If you hold to a literal interpretation of the Bible—and I do—then you believe that there will come a point in time where every man and woman, boy and girl, will be faced with the decision of accepting the Mark of the Beast. This mark will control your ability to buy and sell according to the description in Revelation 13:16-18 (ESV):
Also it causes all, both small and great, both rich and poor, both free and slave, to be marked on the right hand or the forehead, so that no one can buy or sell unless he has the mark, that is, the name of the beast or the number of its name. This calls for wisdom: let the one who has understanding calculate the number of the beast, for it is the number of a man, and his number is 666.
Yesterday Apple announced the iPhone 5S which, in addition to the typical speed and functionality enhancements, features a fingerprint scanner built into the home button and a new software authentication system called Touch ID. You simply touch the home button, and the phone instantly recognizes the user (or other users you trust and have enter their fingerprint) and unlocks the phone. You can also use it to authenticate purchases, rather than enter your password.
My wife and I had a long discussion about this last night. We’re big Apple fans, and I usually stand in line with the other Apple drones on launch day, camping out to be among the first to get my hands on their goods.
I’m not sure about this one, though.
Here’s what I think so far: this isn’t the Mark of the Beast. From what I understand of Revelation 13, the Antichrist will come to power first, the world will follow him, and he will institute the mark as part of his authoritarian rule. So a fingerprint scanner on a phone it ain’t.
But it’s a step. And it’s unnerving because when I was a kid, the explanations of Revelation sounded like science fiction—so detached from the reality of the world around me that it seemed impossible. Not anymore.
But I’m also not so sure that Apple is the evil one, here (or at least not the only one). As I was doing research this morning on Touch ID, I came across an article featuring Heather Adkins, Google’s Manager of Information Security:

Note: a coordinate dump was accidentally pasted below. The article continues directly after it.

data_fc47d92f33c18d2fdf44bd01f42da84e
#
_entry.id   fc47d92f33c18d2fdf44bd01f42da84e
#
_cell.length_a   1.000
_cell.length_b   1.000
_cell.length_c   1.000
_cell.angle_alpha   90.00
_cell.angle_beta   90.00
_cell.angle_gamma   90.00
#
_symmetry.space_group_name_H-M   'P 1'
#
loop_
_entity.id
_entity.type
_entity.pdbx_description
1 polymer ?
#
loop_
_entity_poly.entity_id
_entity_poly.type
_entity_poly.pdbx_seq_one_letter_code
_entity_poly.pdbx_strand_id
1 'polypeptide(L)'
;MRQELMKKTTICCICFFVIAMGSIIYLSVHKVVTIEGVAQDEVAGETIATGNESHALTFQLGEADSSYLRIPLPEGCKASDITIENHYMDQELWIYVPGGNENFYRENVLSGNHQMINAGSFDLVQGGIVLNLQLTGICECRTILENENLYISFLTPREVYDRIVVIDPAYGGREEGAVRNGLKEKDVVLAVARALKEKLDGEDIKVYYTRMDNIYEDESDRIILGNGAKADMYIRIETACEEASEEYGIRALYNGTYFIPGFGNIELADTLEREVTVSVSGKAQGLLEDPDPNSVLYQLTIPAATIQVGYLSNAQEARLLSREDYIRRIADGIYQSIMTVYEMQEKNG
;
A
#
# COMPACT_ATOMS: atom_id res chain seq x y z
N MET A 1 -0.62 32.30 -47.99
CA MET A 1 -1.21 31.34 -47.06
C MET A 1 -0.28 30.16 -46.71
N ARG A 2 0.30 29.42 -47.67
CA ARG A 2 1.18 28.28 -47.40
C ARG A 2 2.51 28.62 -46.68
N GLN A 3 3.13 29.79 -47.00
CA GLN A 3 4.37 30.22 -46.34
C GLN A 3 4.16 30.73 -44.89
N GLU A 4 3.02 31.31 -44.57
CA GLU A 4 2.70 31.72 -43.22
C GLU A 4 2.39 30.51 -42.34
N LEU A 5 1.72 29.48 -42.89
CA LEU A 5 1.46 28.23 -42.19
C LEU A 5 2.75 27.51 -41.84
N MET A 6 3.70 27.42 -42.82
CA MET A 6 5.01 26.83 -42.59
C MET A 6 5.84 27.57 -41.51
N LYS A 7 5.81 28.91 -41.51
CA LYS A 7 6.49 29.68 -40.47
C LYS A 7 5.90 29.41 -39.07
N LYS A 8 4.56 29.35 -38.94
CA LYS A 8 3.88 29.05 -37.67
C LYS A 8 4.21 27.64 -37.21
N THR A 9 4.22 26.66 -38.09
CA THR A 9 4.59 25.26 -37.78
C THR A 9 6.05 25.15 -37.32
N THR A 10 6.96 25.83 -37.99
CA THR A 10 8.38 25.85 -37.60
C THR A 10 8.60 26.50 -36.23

“Our relationship with passwords are done [at Google]…passwords are dead.”
That’s a pretty bold statement. So what, then, will we be using for security? From the CNET article:
Although Adkins didn’t offer any real specifics on how Google will innovate beyond today’s security, she did say the company is experimenting with hardware-based tokens as well as a Motorola-created system that authenticates users by having them touch a device to something embedded, or held, in their own clothing. “A hacker can’t steal that from you,” she said.
Now, on the surface that seems pretty innocuous. After all, many of us use hardware tokens as security devices at work each and every day. But you need to watch Google closely here. Or, more specifically, Motorola, which Google just purchased. Motorola is on the forefront of authentication technology, and has recently announced two products under development in their labs. The first is a pill that is ingested each day and powered by the acids in your digestive system. The pill emits a signal that authenticates the user’s identity to the phone. Weird. The second, however, is slightly more disturbing.
The image above is Motorola’s other development, an authentication “biostamp,” or electronic tattoo. Announced at the D11 conference in May, Motorola sees this inexpensive silicone tattoo as a viable alternative to current passwords.
“…it causes all, both small and great, both rich and poor, both free and slave, to be marked on the right hand or the forehead, so that no one can buy or sell unless he has the mark…”
And remember Google’s justification, “A hacker can’t steal that from you.”
I’m not an “Endtimes Scholar” by any stretch. But it’s abundantly clear where all this is heading, and the groundwork that is being laid. Maybe Apple’s Touch ID is completely innocent. And maybe Google is living by their “Don’t be evil” motto. But at some point, Christians will have to decide where they’ll draw the line, and at what point they’ll stop funding the companies that will eventually be the ones turning their name over for failing to take the mark.
It’s something to think about between now and the new iPhone’s release on September 20th.
What do you think? Is Touch ID safe? Should Christians embrace this technology? At what point do Christians have a moral responsibility to say “no” to advances such as these? Let me know in the comments.